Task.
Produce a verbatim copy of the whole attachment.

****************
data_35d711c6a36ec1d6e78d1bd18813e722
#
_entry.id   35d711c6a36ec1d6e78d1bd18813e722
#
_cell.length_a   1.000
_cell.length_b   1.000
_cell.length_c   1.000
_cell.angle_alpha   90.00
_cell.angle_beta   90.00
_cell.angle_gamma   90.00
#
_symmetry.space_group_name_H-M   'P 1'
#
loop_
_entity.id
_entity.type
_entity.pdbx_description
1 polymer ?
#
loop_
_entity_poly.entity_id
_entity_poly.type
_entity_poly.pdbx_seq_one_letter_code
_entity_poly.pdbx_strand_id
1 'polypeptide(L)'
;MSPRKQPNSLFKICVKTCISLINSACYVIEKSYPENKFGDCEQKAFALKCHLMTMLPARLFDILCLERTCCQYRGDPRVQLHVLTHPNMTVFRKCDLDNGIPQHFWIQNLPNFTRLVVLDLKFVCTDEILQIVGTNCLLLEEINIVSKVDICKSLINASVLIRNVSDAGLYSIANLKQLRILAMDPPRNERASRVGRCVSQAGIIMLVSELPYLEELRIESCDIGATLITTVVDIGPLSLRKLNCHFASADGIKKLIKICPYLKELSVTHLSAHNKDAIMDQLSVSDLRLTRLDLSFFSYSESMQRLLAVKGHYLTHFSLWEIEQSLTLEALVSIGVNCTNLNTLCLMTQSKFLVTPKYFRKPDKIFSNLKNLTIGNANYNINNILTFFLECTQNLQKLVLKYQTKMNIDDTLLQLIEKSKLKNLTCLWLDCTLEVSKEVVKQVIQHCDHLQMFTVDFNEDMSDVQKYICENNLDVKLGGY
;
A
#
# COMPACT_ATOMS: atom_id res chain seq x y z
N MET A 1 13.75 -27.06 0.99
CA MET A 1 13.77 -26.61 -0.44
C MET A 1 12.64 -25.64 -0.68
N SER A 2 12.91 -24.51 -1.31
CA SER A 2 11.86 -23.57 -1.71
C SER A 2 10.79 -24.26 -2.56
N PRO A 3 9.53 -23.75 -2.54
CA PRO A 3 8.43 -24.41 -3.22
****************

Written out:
data_35d711c6a36ec1d6e78d1bd18813e722
#
_entry.id   35d711c6a36ec1d6e78d1bd18813e722
#
_cell.length_a   1.000
_cell.length_b   1.000
_cell.length_c   1.000
_cell.angle_alpha   90.00
_cell.angle_beta   90.00
_cell.angle_gamma   90.00
#
_symmetry.space_group_name_H-M   'P 1'
#
loop_
_entity.id
_entity.type
_entity.pdbx_description
1 polymer ?
#
loop_
_entity_poly.entity_id
_entity_poly.type
_entity_poly.pdbx_seq_one_letter_code
_entity_poly.pdbx_strand_id
1 'polypeptide(L)'
;MSPRKQPNSLFKICVKTCISLINSACYVIEKSYPENKFGDCEQKAFALKCHLMTMLPARLFDILCLERTCCQYRGDPRVQLHVLTHPNMTVFRKCDLDNGIPQHFWIQNLPNFTRLVVLDLKFVCTDEILQIVGTNCLLLEEINIVSKVDICKSLINASVLIRNVSDAGLYSIANLKQLRILAMDPPRNERASRVGRCVSQAGIIMLVSELPYLEELRIESCDIGATLITTVVDIGPLSLRKLNCHFASADGIKKLIKICPYLKELSVTHLSAHNKDAIMDQLSVSDLRLTRLDLSFFSYSESMQRLLAVKGHYLTHFSLWEIEQSLTLEALVSIGVNCTNLNTLCLMTQSKFLVTPKYFRKPDKIFSNLKNLTIGNANYNINNILTFFLECTQNLQKLVLKYQTKMNIDDTLLQLIEKSKLKNLTCLWLDCTLEVSKEVVKQVIQHCDHLQMFTVDFNEDMSDVQKYICENNLDVKLGGY
;
A
#
# COMPACT_ATOMS: atom_id res chain seq x y z
N MET A 1 13.75 -27.06 0.99
CA MET A 1 13.77 -26.61 -0.44
C MET A 1 12.64 -25.64 -0.68
N SER A 2 12.91 -24.51 -1.31
CA SER A 2 11.86 -23.57 -1.71
C SER A 2 10.79 -24.26 -2.56
N PRO A 3 9.53 -23.75 -2.54
CA PRO A 3 8.43 -24.41 -3.22